At step 224 of flowchart 200, the network echo suppression process returns control to the calling process and the network echo suppression process is exited. The return can be a standard function or subroutine return to the calling process, for example. Thus, FIG. 2 describes one example of a process for detection and suppression of network echo, in accordance with one embodiment.

Referring now to FIG. 3, an exemplary state machine for network echo detection and suppression in accordance with one embodiment is described. FIG. 3 describes exemplary state machine 300 in terms of a state transition diagram describing the operation of state machine 300 for network echo suppression in accordance with one embodiment. In general a state machine operates by processing an input according to the current state of the state machine in order to determine an output and a next state, which becomes the current state of the state machine on the next execution. Thus, each time state machine 300 is executed it starts from the state in which the previous execution left it. A reset state can be provided for the initial execution of the state machine, for example, to ensure that all variables and parameters affecting execution of the state machine are correctly set at initial execution. The details of providing a reset state are apparent to a person of ordinary skill in the art, and are, therefore not discussed in the present application.

Continuing with FIG. 3, state machine 300 includes idle state 302, farend state 304, nearend state 306, and nearend hangover state 308. State machine 300 also includes state transitions 310, 312, 314, 316, 318, 320, 322, 324, and 326. At idle state 302, state machine 300 checks whether the acoustic echo canceller is muting. For example, state machine 300 can check acoustic echo canceller parameters 133 shown in FIG. 1. If the acoustic echo canceller is muting, state machine 300 follows state transition 310 and sets the value of the receive gain to 0 dB. For example, the value of receive gain parameter 119 can be set to 0 dB, i.e. unity gain, which has substantially no effect on receive signal 112. If the acoustic echo canceller is not muting, state machine 300 checks whether a network echo has been detected. For example, state machine 300 can check the coherence estimate provided by network echo suppressor 116 shown in FIG. 1. When a network echo has been detected, state machine 300 follows state transition 316 and sets the value of the receive gain to mute. For example, the value of receive gain parameter 119 can be set to negative infinity dB, i.e. zero gain, which substantially switches off receive signal 112. When a network echo has not been detected, state machine 300 performs further processing as more fully described below in connection with FIG. 4, and remains in the idle state.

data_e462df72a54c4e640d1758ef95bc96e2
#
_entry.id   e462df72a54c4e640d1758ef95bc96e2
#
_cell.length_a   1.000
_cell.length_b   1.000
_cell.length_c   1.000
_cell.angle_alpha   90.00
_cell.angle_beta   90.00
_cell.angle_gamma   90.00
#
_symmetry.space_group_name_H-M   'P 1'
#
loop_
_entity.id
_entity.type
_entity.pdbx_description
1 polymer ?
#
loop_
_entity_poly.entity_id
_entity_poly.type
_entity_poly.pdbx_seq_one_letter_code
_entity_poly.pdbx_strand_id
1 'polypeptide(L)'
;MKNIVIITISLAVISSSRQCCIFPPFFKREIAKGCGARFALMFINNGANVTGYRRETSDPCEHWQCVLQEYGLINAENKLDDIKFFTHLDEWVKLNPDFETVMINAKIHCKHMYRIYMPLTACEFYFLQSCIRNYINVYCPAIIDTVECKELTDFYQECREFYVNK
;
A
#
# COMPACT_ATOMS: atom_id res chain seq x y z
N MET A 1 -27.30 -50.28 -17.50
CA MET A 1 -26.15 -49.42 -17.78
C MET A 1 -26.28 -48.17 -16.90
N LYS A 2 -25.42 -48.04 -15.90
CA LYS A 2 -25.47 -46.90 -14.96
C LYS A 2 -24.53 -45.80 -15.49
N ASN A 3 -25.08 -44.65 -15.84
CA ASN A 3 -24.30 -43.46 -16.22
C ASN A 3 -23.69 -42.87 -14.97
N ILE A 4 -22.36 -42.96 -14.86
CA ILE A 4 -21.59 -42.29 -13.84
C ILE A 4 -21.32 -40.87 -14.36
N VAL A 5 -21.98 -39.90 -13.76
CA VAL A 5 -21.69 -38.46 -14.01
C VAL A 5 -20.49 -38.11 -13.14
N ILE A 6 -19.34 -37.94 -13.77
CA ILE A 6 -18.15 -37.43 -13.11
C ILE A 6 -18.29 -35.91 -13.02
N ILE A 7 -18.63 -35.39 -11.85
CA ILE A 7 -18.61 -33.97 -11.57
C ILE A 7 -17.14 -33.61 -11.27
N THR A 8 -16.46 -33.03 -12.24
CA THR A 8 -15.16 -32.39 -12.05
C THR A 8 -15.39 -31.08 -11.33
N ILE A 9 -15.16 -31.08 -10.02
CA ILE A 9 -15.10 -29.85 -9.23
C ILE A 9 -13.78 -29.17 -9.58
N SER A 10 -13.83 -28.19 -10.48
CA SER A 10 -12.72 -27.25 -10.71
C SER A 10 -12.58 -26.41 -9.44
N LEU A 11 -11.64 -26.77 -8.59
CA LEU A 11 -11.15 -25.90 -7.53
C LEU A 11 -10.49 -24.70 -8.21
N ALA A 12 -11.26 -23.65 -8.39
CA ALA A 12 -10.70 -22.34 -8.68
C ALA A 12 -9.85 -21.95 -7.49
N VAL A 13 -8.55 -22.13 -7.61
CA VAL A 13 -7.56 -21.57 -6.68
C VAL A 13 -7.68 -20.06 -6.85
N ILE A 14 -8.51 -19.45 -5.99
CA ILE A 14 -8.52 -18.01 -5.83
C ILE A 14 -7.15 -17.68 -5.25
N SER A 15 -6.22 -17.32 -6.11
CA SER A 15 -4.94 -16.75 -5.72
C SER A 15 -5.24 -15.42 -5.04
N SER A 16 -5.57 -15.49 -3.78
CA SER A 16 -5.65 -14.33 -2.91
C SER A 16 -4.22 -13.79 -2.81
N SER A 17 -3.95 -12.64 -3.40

At farend state 304, state machine 300 checks whether the acoustic echo canceller is muting. For example, state machine 300 can check acoustic echo canceller parameters 133 shown in FIG. 1. If the acoustic echo canceller is muting, state machine 300 follows state transition 312 and sets the value of the receive gain to 0 dB. If the acoustic echo canceller is not muting, state machine 300 follows state transition 314 to idle state 302 and sets the value of the receive gain to attenuate, for example −6 dB.

At nearend state 306, state machine 300 checks whether a network echo has been detected. For example, state machine 300 can check the coherence estimate provided by network echo suppressor 116 shown in FIG. 1. When a network echo has been detected, state machine 300 follows state transition 318 and sets the value of the receive gain to mute. When a network echo has not been detected, state machine 300 follows state transition 320 and sets the value of the receive gain to mute.

At nearend hangover state 308, state machine 300 checks whether a network echo has been detected. For example, state machine 300 can check the coherence estimate provided by network echo suppressor 116 shown in FIG. 1. When a network echo has been detected, state machine 300 follows state transition 324 and sets the value of the receive gain to mute. When a network echo has not been detected, state machine 300 checks whether the hangover interval has expired. As noted above, once a network echo has been attenuated or muted, the attenuation or muting is extended for a specific interval of time, the hangover interval, which allows, for example, a trailing echo, which may not be detected by the coherence estimation, to die away before attenuation or muting is ceased. If the hangover interval is not expired, state machine 300 follows state transition 322 and sets the value of the receive gain to mute. When a network echo has not been detected and the hangover interval is expired, state machine 300 follows state transition 326 and sets the value of the receive gain to attenuate, for example −6 dB. Thus, FIG. 3 illustrates an exemplary state machine for detection and suppression of network echo in accordance with one embodiment.

Referring now to FIG. 4, flow chart 400 describes one example of a process for executing state transitions from idle state 302 in exemplary state machine 300, shown in FIG. 3, for network echo suppression in accordance with one embodiment. Flowchart 400 shown in FIG. 4 describes the process of executing state transitions from idle state 302 in exemplary state machine 300 in more detail than is shown in FIG. 3. The process begins with the current state of state machine 300 equal to idle state 402, which is identical to idle state 302 shown in FIG. 3.